1. Steve Wilkinson

    Joined: Dec 1969


    Umm... NOT marketshare

    This is quarterly shipments, not marketshare. There is a HUGE difference. Please use the correct term. It would be like looking at immigration statistics to determine the population breakdown of a country.

  1. Eriamjh

    Joined: Dec 1969


    Appleinsider disagrees.

    Quarterly PC shipment estimates were released Wednesday, and Apple's share of the U.S. PC market grew 34 percent year over year to capture 8 percent of the total domestic market.

  1. tsmelker

    Joined: Dec 1969


    "Apples" to Oranges...

    You can't make a fair comparison of Apple's 'market share' to Dell, HP and all the other makers of fine PofC's- all they do is create hardware shells for Windows. Apple is not a computer company- they're a Technology company, plain and simple. None of those other companies make their computer software AND hardware, not to mention phones, music players, peripherals, etc. None of them have been around as long as Apple either- and they'll all be a footnote in history while Apple keeps plugging away.

    Comment buried. Show
  1. wrenchy

    Joined: Dec 1969


    Looking at the MBP "Upgrades" for this year...

    ... I'll be waiting longer.

    "Apple, YOU CAN GO BITE ME"

    Comment buried. Show
  1. wrenchy

    Joined: Dec 1969


    Footnote in history??

    Apple would have been a footnote in history if it wasn't for Microsoft. Thank Bill Gates the next time you see him!

  1. aarroneous

    Joined: Dec 1969


    Just in time...

    ...for options expiration! Manipulative b*******...

  1. tsmelker

    Joined: Dec 1969


    Wrenchy, how do you figure?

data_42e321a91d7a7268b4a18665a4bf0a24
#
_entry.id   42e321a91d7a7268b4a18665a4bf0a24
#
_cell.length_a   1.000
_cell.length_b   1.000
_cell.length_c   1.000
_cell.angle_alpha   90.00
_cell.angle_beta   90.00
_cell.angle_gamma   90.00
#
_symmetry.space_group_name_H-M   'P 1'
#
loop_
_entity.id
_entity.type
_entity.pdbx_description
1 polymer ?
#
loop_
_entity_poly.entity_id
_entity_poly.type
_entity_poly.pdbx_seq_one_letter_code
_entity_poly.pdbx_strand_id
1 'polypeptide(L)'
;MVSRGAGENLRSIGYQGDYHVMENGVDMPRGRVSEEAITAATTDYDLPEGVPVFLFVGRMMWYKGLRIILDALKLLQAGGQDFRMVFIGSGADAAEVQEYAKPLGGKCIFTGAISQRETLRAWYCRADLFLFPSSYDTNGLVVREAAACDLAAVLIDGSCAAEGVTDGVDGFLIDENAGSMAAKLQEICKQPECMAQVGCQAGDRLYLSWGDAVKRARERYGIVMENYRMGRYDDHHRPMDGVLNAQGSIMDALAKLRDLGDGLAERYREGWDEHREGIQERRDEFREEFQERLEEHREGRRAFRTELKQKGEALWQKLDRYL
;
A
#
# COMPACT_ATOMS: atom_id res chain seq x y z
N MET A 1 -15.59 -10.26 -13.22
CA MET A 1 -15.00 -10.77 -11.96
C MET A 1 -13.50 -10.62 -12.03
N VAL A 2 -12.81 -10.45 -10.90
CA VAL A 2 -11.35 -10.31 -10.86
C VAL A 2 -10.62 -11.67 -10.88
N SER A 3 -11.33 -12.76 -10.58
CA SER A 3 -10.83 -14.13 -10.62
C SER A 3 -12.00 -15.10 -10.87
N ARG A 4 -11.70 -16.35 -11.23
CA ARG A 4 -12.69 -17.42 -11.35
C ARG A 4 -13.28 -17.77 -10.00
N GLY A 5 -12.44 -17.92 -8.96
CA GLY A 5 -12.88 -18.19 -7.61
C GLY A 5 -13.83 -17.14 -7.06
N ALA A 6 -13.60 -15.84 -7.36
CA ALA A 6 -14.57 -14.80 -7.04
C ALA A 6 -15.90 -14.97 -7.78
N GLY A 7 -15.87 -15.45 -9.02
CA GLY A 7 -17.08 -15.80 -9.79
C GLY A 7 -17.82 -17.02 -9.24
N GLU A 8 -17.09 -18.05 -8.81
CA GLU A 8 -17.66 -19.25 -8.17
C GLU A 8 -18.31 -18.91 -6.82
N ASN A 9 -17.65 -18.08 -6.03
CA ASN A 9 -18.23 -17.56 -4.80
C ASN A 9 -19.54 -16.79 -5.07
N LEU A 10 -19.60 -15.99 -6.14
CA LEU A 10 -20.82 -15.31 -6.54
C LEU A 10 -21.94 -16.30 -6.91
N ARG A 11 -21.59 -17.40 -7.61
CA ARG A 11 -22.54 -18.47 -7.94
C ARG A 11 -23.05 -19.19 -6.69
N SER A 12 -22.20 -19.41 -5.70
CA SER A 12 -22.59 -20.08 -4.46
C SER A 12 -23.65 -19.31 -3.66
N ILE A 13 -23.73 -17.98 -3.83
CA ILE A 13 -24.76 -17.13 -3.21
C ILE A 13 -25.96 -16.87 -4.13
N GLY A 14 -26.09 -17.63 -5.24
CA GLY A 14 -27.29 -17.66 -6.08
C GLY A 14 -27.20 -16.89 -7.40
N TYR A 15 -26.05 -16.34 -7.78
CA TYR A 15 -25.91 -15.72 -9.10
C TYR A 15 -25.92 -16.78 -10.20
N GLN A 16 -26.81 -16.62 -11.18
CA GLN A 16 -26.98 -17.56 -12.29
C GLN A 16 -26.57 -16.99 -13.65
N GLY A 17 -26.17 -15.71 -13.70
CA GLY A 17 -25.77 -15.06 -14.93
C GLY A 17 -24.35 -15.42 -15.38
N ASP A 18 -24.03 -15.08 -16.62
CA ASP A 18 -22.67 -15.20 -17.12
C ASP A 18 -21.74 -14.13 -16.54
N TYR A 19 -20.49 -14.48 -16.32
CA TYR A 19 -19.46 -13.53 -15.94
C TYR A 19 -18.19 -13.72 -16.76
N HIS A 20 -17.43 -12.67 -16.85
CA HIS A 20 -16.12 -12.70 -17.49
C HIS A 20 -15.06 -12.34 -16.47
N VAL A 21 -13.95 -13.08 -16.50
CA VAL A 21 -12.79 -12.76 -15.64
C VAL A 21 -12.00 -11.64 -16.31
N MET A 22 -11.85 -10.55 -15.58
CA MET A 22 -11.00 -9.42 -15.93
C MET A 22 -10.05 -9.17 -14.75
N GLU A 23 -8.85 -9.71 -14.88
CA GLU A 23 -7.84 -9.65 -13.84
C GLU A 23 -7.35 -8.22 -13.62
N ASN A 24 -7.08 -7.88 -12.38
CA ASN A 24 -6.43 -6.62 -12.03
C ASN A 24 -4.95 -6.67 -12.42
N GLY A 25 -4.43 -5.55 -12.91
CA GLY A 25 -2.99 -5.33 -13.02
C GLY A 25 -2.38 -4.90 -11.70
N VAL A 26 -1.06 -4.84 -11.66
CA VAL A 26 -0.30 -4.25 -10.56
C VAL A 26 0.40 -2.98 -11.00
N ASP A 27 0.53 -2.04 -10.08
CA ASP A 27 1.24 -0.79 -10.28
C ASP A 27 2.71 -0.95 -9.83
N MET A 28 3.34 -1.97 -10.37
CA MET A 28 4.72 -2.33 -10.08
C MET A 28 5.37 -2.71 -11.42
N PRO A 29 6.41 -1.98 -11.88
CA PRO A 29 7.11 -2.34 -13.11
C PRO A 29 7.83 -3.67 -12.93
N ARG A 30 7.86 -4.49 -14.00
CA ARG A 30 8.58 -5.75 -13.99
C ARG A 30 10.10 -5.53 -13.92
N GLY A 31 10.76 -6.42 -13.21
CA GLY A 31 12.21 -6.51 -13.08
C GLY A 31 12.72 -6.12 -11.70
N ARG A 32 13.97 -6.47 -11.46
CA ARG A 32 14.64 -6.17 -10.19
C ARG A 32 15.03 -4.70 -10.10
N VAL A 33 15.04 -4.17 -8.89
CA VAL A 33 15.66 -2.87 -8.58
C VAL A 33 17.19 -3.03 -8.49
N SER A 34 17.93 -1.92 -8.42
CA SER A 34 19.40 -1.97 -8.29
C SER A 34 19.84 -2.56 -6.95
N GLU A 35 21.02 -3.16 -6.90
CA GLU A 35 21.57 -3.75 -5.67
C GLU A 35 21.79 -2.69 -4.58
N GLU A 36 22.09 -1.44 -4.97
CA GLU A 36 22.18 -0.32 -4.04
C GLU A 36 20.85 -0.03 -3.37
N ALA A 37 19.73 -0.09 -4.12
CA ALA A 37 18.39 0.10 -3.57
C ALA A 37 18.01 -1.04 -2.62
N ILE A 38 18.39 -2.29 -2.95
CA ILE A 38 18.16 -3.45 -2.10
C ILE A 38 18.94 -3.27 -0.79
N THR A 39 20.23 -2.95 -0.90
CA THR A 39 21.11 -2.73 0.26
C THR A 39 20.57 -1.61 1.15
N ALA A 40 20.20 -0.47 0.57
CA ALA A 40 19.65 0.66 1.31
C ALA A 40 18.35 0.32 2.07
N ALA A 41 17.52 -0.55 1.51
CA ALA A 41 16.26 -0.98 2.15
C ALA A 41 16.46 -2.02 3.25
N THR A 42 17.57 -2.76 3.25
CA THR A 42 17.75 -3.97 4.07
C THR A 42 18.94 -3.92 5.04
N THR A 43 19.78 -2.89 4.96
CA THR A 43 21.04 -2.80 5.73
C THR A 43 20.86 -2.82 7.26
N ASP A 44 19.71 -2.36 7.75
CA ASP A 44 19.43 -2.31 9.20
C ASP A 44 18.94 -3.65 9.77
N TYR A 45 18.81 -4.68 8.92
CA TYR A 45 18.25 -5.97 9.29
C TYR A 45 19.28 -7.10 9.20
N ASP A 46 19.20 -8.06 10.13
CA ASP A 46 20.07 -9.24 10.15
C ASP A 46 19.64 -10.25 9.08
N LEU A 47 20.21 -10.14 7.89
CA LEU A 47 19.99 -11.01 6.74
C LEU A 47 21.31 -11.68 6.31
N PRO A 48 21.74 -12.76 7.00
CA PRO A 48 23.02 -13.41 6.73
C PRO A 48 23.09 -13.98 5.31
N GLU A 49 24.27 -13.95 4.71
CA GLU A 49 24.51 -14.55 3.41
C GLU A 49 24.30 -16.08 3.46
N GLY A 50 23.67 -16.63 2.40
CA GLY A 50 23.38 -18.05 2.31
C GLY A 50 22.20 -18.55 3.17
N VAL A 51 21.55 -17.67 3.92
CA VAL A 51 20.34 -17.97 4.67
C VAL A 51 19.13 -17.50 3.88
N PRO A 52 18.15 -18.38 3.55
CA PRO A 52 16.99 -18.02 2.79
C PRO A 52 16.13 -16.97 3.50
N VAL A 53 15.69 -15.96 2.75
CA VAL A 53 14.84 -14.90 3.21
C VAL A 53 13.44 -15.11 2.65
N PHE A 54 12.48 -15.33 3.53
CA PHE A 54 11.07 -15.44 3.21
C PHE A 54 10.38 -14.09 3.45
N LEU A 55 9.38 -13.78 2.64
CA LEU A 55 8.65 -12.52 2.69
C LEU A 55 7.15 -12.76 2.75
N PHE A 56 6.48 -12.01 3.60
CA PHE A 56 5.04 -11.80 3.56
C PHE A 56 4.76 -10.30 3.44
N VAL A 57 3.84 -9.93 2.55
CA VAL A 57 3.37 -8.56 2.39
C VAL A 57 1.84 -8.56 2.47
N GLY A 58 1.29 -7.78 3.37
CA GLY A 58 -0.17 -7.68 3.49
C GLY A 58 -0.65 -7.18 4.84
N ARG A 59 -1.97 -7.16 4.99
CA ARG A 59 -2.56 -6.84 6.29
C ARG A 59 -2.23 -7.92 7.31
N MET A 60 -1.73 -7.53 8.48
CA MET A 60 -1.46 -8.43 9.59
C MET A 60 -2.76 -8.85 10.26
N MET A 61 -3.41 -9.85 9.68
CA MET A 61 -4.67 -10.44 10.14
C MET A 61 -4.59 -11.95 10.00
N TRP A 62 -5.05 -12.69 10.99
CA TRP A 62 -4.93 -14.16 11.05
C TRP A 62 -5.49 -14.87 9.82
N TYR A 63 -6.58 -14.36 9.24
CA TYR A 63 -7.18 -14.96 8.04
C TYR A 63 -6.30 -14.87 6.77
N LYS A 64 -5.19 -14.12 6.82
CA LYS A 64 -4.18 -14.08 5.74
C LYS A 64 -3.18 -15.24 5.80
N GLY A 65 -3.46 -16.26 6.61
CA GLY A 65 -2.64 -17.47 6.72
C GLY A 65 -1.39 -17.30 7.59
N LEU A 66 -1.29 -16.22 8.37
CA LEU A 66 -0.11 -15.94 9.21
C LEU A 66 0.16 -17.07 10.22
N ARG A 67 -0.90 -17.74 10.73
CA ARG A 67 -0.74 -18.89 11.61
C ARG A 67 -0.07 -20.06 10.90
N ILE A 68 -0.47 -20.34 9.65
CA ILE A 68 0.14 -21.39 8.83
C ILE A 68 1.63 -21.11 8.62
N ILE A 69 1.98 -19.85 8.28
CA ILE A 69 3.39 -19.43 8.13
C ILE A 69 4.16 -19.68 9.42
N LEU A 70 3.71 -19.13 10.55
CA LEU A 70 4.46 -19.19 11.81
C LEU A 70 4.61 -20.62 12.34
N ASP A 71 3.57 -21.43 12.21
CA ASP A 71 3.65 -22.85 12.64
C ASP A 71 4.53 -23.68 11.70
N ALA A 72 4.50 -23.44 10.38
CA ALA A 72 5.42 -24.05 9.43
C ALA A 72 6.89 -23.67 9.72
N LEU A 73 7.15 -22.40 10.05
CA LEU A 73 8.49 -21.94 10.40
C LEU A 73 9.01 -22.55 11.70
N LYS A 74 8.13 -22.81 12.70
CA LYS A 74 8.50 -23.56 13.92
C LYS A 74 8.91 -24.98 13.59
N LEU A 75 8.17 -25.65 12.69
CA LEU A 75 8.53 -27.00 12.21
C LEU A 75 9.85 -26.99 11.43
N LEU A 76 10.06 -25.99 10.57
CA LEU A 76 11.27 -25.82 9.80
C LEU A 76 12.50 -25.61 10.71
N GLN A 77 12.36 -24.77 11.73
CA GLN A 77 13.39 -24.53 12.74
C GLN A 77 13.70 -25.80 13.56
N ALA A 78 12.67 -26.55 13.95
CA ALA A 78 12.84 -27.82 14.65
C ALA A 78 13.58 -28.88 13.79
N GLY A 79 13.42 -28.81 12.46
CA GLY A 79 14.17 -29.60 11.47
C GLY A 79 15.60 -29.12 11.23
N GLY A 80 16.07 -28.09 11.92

You need to be sure of your facts before you stick your neck out there. Before Apple first produced the Macintosh with its GUI in 1984 (which was 8 years after it rolled out its first personal computer), Microsoft was only a lowly software company trying to pitch its only product, MS-DOS (which it actually bought from another software company to possess); only a year later, it produced its first version of Microsoft Word- which was only available on a Mac, since there wasn't any stable version of Windows that could run it until Windows 3.1 came out in 1992, which is when MS Office was first introduced for the Windows environment. That's right- GASP- Microsoft Office was available first for a Mac! So were lots of other programs like Adobe (originally Aldus) Illustrator, Photoshop, AOL, Quicken, Broderbund, WordPerfect, PageMaker (another Aldus program), Excel, Powerpoint (which was owned by Forethought until Microsoft bought then out- yep, real innovators, those guys at Microsoft), etc.

    In point of fact, Wrenchy, Microsoft owes its existence to Apple- it was Apple's loaner copy of the Apple OS (provided for the development of MS Office 1- for the Mac, btw) that the crew at MS 're-engineered' to produce their own GUI OS, which was just a DOS shell anyway. By the time the first mostly-stable Windows platform (Windows 3.1) was introduced in 1992, the Mac OS was already at System 6.

    It's often been said that Apple is Microsoft's biggest R&D department. Heck, Apple developed the first mouse when all Microsoft had was DOS- with its ugly black and green command user interface! And MS-DOS was another one of those products that Microsoft bought out- only after 'licensing' a version of it from Seattle Computer Products and re-packaging it as MS-DOS in '82- and then backpedaling and buying the product outright from SCP to avoid legal backlash. As I said, real stand-up guys, those folks at MS.

    As I said, check your facts before inserting your foot into your mouth next time.